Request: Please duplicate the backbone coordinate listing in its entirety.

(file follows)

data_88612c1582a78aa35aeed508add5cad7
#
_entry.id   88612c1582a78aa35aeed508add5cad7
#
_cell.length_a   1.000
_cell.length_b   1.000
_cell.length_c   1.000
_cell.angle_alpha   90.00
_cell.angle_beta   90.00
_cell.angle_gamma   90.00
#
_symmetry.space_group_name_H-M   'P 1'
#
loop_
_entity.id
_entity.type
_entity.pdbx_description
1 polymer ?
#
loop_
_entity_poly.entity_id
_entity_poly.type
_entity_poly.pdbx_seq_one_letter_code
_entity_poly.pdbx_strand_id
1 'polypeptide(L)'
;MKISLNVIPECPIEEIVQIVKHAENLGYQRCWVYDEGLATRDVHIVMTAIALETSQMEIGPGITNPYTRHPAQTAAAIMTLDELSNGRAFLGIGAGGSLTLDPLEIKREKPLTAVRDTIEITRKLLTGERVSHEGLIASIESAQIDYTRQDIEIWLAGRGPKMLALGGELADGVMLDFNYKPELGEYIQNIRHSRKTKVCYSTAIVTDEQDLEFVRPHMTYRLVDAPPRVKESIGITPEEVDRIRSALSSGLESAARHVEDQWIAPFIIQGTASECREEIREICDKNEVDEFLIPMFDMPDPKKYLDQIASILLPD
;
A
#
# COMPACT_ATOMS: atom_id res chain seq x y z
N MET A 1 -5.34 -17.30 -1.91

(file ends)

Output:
data_88612c1582a78aa35aeed508add5cad7
#
_entry.id   88612c1582a78aa35aeed508add5cad7
#
_cell.length_a   1.000
_cell.length_b   1.000
_cell.length_c   1.000
_cell.angle_alpha   90.00
_cell.angle_beta   90.00
_cell.angle_gamma   90.00
#
_symmetry.space_group_name_H-M   'P 1'
#
loop_
_entity.id
_entity.type
_entity.pdbx_description
1 polymer ?
#
loop_
_entity_poly.entity_id
_entity_poly.type
_entity_poly.pdbx_seq_one_letter_code
_entity_poly.pdbx_strand_id
1 'polypeptide(L)'
;MKISLNVIPECPIEEIVQIVKHAENLGYQRCWVYDEGLATRDVHIVMTAIALETSQMEIGPGITNPYTRHPAQTAAAIMTLDELSNGRAFLGIGAGGSLTLDPLEIKREKPLTAVRDTIEITRKLLTGERVSHEGLIASIESAQIDYTRQDIEIWLAGRGPKMLALGGELADGVMLDFNYKPELGEYIQNIRHSRKTKVCYSTAIVTDEQDLEFVRPHMTYRLVDAPPRVKESIGITPEEVDRIRSALSSGLESAARHVEDQWIAPFIIQGTASECREEIREICDKNEVDEFLIPMFDMPDPKKYLDQIASILLPD
;
A
#
# COMPACT_ATOMS: atom_id res chain seq x y z
N MET A 1 -5.34 -17.30 -1.91